States must redraw their election districts every 10 years, based on the U.S. census, in order to account for changes in population.1 In most states, legislatures are responsible for redrawing the maps.2 State legislators can manipulate district boundaries to benefit their political party, either by cramming the other party’s voters into as few districts as possible or by thinly spreading the other party’s voters among districts where they are outnumbered.3 This manipulation, called gerrymandering, weakens voters’ ability to affect election outcomes. Technological advances have meant that states with gerrymandered districts have maps that are even more skewed than ever before.4 Recent polling shows that the vast majority of Americans—of both political parties—oppose partisan gerrymandering.5 Read More

Speaker Ryan’s fuzzy math on the nation’s ‘terrible tax system’

The following article by Nicole Lewis was posted on the Washington Post website September 18, 2017:

“It is a terrible tax system that was written in ’86. … The headlines write themselves: We tax our corporations at 35 percent, and successful small businesses are taxed as high as 44.6 percent. The average tax rate in the industrialized world for businesses is 22.5 percent.”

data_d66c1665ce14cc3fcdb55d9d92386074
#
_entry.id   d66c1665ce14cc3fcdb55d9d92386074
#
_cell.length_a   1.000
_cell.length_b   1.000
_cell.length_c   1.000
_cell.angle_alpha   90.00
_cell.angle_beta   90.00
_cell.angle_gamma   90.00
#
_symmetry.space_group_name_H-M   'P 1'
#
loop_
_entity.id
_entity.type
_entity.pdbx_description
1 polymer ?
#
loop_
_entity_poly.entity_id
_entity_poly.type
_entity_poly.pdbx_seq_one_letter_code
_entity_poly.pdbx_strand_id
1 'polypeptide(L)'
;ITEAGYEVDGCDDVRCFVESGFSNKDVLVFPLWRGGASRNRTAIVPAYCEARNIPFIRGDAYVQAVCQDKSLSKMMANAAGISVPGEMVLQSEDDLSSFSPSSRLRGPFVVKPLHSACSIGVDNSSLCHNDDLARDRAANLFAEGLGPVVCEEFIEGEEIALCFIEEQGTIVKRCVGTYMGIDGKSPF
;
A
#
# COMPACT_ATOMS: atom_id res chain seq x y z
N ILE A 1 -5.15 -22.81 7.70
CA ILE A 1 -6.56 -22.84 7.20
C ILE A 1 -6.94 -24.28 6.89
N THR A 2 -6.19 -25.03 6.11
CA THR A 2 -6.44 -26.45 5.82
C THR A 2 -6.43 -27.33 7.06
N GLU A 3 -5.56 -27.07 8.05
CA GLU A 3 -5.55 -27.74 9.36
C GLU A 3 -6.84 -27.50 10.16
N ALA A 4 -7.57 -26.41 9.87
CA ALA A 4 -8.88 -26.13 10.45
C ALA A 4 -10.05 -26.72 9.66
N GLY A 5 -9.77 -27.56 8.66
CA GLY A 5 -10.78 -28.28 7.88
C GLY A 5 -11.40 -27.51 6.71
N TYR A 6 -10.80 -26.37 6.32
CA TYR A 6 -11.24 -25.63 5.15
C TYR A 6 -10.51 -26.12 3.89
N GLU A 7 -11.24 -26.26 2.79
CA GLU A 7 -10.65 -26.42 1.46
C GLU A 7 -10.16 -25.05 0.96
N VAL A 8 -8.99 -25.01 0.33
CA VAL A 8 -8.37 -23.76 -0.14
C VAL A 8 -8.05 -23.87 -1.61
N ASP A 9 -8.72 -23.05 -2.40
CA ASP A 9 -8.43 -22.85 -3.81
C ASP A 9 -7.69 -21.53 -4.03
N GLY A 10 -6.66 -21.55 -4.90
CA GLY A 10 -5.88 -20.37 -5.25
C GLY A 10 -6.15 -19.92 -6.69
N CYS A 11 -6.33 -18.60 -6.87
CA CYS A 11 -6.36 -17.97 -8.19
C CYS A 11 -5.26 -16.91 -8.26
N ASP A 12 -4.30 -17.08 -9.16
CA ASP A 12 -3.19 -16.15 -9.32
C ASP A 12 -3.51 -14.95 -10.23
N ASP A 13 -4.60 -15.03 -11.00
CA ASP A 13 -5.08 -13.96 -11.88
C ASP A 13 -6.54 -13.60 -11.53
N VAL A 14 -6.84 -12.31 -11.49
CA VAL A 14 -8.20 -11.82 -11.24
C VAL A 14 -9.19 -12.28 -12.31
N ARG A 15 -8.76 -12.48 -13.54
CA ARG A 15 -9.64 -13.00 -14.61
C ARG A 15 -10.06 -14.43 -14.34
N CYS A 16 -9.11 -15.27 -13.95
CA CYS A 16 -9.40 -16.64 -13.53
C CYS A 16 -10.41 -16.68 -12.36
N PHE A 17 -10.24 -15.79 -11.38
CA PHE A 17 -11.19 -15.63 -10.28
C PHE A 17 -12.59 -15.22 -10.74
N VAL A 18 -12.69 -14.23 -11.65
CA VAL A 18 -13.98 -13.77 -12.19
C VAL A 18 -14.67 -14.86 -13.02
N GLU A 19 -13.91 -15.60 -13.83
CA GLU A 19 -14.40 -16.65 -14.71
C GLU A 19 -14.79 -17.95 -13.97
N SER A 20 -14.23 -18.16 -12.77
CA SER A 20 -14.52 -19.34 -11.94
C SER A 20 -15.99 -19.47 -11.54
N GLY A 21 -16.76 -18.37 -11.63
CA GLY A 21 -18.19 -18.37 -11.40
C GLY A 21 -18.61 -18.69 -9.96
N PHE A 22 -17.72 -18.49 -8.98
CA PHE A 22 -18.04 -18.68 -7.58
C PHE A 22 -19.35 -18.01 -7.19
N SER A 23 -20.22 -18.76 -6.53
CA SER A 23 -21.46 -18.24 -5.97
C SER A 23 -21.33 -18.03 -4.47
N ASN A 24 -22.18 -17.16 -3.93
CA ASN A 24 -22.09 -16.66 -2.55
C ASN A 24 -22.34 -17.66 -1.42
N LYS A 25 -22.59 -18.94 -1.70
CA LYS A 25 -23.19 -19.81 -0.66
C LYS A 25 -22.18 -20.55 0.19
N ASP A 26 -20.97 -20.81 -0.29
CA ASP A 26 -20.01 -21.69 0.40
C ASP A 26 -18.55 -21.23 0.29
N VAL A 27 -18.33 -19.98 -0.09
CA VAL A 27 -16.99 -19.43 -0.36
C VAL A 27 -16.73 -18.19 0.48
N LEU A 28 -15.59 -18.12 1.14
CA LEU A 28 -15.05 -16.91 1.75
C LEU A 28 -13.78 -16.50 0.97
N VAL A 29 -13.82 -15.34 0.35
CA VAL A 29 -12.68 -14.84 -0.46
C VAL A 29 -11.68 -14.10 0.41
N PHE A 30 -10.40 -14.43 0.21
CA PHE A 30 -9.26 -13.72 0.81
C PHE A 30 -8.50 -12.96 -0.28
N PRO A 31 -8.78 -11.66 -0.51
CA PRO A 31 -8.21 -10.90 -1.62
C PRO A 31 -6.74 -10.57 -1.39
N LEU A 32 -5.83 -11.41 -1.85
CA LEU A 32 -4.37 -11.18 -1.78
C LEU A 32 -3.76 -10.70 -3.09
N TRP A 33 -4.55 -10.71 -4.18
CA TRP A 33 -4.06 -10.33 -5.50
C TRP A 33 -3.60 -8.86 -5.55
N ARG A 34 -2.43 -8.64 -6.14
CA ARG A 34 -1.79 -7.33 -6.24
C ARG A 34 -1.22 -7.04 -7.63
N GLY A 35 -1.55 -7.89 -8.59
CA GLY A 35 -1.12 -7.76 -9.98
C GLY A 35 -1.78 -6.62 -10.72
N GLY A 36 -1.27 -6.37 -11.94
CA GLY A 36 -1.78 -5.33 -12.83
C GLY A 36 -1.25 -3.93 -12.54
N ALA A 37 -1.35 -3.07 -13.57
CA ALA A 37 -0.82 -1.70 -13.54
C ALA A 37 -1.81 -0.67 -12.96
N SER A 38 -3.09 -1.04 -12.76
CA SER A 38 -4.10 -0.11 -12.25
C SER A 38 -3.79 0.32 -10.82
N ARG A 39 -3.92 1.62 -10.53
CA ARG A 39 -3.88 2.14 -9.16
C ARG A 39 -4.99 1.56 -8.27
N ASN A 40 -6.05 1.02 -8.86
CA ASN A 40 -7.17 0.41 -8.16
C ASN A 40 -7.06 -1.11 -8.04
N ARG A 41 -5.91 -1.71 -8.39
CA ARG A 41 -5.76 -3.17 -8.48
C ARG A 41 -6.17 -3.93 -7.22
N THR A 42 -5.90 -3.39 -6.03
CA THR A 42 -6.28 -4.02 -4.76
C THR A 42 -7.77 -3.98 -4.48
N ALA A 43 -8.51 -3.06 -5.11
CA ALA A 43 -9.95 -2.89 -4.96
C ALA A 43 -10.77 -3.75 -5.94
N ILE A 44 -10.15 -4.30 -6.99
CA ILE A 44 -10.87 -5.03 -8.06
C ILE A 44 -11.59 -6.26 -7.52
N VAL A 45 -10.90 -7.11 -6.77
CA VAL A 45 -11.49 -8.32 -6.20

— House Speaker Paul D. Ryan (R-Wis.), during an interview with the Associated Press, Sept. 13, 2017

House Speaker Paul D. Ryan wants Americans to start 2018 with a new tax system. After the Republican-controlled Congress failed to repeal the Affordable Care Act, the pressure is mounting to pass major legislation. And Ryan is hoping to win on taxes. Read More

Graham-Cassidy ACA Repeal Bill Would Cause Huge Premium Increases for People with Pre-Existing Conditions

The following article by Sam Berger and Emily Gee was posted on the Center for American Progress website September 18, 2017: